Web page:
Thermoregulatory Tracing Part III: ISH

In situ Hybridization is the final step of the experiment, but it is also the hardest step.  Although there is a basic outline for ISH protocols, each protocol is customized for the specific probe.  This customization is largely a matter of trial and error, which can be extremely frustrating and time-consuming.  This issue is further compounded by the fact that ISH protocols require three full days to run before any results are seen, making it very possible to make mistakes and thus waste a lot of time and effort.

The ISH protocol essentially rinses the tissue of interest in several permeabilizing solutions that open the cell so that the probe can penetrate.  After the cells have been permeabilized, they are put into a solution containing the probe so that the probes can bind to the RNA.  After the probe insertion, the tissues go through several rinses to ensure that no probe is leftover that could cause a false positive.  The third day is when the antibody to DIG is inserted to cause the color reaction, which ultimately allows the probes to be visualized.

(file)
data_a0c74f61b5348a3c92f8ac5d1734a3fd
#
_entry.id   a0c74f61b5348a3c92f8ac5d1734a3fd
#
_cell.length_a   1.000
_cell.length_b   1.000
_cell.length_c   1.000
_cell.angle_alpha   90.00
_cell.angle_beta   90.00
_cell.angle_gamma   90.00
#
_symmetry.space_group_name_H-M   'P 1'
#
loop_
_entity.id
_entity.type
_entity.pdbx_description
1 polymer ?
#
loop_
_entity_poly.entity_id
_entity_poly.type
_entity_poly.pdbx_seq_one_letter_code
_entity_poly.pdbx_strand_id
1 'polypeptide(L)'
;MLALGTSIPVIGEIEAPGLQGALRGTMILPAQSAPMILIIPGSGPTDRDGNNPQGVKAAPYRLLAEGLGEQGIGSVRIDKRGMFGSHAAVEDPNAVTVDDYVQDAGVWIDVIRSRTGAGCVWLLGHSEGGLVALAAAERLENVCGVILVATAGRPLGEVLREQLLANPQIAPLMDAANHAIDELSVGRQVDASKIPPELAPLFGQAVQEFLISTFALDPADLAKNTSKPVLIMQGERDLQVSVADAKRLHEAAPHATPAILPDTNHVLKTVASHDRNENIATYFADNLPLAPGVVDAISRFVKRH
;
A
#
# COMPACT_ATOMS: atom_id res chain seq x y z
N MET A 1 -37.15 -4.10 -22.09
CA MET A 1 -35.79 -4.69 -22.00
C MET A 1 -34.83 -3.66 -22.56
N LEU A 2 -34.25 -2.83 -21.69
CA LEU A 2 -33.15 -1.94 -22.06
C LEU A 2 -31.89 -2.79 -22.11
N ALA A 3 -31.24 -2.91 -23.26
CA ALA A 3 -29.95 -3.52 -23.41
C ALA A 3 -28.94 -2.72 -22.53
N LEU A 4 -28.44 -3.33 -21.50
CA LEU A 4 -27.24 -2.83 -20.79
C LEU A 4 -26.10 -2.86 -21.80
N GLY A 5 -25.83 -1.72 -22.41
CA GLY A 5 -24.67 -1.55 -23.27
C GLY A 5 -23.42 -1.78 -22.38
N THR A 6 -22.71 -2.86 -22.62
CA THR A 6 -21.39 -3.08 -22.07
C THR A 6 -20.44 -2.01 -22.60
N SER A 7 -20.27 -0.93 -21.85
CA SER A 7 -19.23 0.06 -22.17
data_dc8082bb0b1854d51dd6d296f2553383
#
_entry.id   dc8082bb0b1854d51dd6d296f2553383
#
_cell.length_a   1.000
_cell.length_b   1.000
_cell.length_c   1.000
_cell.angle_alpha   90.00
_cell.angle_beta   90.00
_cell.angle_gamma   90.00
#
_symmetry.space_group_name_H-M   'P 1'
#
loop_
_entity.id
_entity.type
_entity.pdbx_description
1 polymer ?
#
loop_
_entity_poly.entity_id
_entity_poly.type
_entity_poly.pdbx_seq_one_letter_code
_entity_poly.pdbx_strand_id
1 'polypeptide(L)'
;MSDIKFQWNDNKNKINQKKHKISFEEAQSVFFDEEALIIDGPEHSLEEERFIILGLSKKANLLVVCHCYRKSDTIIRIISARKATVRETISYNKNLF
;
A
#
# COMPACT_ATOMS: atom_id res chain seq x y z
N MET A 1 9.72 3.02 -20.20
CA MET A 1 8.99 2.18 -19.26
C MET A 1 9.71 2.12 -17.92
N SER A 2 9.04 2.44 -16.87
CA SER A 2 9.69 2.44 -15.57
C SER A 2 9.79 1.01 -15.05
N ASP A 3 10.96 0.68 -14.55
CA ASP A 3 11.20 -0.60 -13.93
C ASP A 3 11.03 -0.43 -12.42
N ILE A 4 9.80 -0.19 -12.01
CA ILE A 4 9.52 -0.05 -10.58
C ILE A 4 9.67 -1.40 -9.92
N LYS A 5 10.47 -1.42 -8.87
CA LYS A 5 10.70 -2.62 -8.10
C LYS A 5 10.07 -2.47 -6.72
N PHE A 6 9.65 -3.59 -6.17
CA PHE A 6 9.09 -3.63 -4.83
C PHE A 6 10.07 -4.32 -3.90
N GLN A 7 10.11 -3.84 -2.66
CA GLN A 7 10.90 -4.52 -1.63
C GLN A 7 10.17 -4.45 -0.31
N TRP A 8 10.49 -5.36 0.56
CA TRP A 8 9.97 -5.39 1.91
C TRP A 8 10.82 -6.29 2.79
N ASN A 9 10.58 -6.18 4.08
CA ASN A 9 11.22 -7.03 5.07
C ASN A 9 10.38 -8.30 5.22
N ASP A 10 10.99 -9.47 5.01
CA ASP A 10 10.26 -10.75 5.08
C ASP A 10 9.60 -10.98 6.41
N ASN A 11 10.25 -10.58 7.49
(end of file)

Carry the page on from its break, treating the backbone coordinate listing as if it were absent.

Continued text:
My research is currently in the ISH phase of the experiment.  We have tried several different protocols with no luck, but I am still optimistic that it will eventually work.  I am currently experimenting with different tissue sizes and buffer concentrations to see what will work best in the protocol.  Once I find an ISH protocol that works, it will be smooth sailing from there.  It will be relatively easy to test the efficacy of the gold nanoparticles and to visualize the glutamatergic pathways in the hypothalamus.  I am looking forward to starting my research up once again this semester and finally reaching a conclusion on this project.